Hans Futterman is heeding the adage, “Follow the money.”
The developer is trying to build a paper trail that he believes will show his lender, Ari Shalam’s RWN Real Estate Partners, held a sham bankruptcy auction last year for his Harlem development site, court records show.
Futterman alleges that RWN and the bankruptcy case’s wind-down officer worked to chase off potential bidders who would pay a fair-market price for the property. The developer further claims that RWN then pressured the only other bidder at the auction to drive the price down, only to turn around and flip the property for a fat profit.
“RWN was in the final stages of its ‘loan to own’ scheme, and had fixed the process in order to acquire control of the project for itself or its affiliate or to sell it to a third party and reap the benefits of my thirteen years of hard work, creativity and risk,” Futterman wrote in bankruptcy filings in New York’s Southern District court.
He declined to discuss the case when reached by The Real Deal, and representatives for RWN did not immediately respond to requests for comment.
Futterman lost control of 300 West 122nd Street, where he planned a 127-unit residential project, after defaulting on RWN’s $36 million loan in June 2016. RWN — the real estate arm of Apollo Global Management co-founder Marc Rowan’s family investment firm — then bought the property at auction for $48.6 million last November.
Sources told TRD that RWN is in contract to sell the site to the only other bidder, Crown Heights-based developer Happy Living, for around $70 million.
Futterman claims that Rowan, Apollo and RWN used their “special relationship” with JPMorgan to obtain $100 million in financing to be assigned to Happy Living for the acquisition. In April, Futterman sent a subpoena to the bank requesting documents he believes will support his collusion claims.
A spokesperson for JPMorgan declined to comment for this story, saying the bank was still looking into the allegations.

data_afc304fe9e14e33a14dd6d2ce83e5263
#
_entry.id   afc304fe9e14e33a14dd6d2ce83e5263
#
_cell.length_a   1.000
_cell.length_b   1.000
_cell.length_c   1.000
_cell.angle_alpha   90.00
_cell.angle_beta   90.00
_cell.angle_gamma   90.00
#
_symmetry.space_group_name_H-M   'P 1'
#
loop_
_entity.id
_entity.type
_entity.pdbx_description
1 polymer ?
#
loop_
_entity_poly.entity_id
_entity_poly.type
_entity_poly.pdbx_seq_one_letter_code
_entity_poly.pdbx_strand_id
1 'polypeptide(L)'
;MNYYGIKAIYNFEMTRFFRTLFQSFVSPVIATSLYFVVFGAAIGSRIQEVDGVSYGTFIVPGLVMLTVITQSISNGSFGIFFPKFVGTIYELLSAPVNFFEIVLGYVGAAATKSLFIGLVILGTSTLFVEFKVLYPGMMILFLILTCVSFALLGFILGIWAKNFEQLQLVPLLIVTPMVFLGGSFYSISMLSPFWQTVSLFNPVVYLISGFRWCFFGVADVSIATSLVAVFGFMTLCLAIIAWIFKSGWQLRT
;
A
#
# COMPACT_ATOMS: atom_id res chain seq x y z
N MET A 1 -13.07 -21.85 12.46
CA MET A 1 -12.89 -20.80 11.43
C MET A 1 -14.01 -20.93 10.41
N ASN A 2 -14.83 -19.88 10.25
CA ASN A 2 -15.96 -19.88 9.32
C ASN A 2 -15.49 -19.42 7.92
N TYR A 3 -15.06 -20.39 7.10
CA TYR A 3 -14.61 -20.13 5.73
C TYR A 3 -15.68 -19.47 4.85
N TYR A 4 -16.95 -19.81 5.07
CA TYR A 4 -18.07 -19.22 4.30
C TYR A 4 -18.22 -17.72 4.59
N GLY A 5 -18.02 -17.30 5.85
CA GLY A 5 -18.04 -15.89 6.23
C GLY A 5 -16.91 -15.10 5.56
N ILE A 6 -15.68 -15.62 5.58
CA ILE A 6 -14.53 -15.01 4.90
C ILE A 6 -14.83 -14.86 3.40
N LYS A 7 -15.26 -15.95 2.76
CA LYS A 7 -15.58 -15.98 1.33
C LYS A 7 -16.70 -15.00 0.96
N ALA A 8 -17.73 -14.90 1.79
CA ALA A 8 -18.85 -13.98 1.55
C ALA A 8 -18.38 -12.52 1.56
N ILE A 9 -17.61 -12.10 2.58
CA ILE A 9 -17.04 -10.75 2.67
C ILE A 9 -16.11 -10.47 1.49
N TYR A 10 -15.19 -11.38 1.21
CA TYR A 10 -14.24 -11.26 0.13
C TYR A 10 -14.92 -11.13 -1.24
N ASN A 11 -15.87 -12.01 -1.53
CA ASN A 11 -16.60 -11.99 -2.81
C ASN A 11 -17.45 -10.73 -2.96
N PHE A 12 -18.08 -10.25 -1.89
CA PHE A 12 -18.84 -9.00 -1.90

Further, Futterman said in court filings that RWN and Esther DuVal, the wind-down officer, intentionally made it difficult for other parties to qualify as bidders for the auction in the first place. Third-party bidders were given a shorter window to close on a deal and had to meet a minimum purchase price — conditions that didn’t apply to RWN, according to Futterman.
Bob Knakal, who at the time was working for Cushman & Wakefield and marketing the property, wrote to RWN’s attorneys that interested parties generally had the feeling that “given the way the mechanics are working, it is clear that the lender wants to take the property back,” according to an email attached to the bankruptcy case.
And as bidders were scrambling to get qualified just minutes before last year’s auction, Knakal wrote to a Cushman colleague, “WTF? This seems corrupt…”
DuVal, who did not respond to a request for comment, wrote in court papers that she ran a fair process, and accused the developer of manipulating “hearsay and clever parading” before the court.
Futterman, she said, claims to be “on the precipice of an ‘A-ha!’ moment,” but is relying on “little more than reckless invective.”
Rachel Medalie, who runs a division of Happy Living and is also a broker at Douglas Elliman, said the company is aware of the claims in Futterman’s latest filing, “which, as it pertains to Happy Living, has absolutely no merit.”
Attorneys for RWN stated in court papers that the company did not know Happy Living and its principal, Levi Balkany, before the auction. They pointed to an email exchange following the auction in which Balkany is discussing a deal for the property.
“Of course, if the parties had a pre-auction agreement,” RWN’s attorneys wrote, “it would make no sense for Mr. Balkany to suggest that they could ‘talk a deal’ in the future.”